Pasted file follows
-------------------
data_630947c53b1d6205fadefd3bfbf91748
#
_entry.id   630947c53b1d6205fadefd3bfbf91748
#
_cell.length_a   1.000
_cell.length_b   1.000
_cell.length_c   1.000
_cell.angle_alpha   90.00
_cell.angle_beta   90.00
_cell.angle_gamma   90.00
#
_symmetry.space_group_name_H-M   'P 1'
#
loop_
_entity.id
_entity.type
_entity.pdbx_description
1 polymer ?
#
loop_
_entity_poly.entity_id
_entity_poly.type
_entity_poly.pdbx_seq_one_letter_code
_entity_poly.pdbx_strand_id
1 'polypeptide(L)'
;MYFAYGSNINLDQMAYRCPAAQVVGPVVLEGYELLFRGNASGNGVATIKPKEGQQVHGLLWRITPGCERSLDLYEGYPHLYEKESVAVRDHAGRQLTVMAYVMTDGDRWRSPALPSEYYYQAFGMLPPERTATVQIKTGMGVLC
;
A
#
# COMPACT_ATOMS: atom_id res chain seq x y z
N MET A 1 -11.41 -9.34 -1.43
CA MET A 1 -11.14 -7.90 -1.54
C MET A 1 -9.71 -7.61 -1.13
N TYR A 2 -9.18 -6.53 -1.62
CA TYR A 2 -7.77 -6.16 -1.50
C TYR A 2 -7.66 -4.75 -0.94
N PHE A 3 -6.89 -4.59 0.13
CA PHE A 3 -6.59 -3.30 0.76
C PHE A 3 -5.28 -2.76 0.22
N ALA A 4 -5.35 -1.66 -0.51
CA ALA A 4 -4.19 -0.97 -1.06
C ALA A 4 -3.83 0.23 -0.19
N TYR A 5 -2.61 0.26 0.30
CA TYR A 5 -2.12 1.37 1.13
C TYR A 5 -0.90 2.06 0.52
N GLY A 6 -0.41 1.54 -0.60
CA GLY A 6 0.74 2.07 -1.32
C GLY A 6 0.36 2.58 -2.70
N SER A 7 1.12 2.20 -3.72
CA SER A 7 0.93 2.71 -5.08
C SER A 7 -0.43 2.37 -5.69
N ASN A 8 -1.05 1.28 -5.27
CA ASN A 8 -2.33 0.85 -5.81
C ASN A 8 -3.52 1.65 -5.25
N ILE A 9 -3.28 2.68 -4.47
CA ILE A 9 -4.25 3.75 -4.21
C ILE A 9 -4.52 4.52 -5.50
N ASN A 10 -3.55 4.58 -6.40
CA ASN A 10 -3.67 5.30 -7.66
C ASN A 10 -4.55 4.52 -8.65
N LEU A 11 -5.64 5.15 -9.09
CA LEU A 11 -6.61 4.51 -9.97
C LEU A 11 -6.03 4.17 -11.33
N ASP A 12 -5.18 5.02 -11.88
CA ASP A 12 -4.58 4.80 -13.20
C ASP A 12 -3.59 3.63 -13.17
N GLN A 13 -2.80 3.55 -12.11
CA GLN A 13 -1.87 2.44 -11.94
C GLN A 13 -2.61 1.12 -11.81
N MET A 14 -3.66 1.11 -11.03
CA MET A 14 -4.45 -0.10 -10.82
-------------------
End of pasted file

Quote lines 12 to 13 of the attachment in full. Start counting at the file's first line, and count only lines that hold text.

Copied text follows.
_symmetry.space_group_name_H-M   'P 1'
#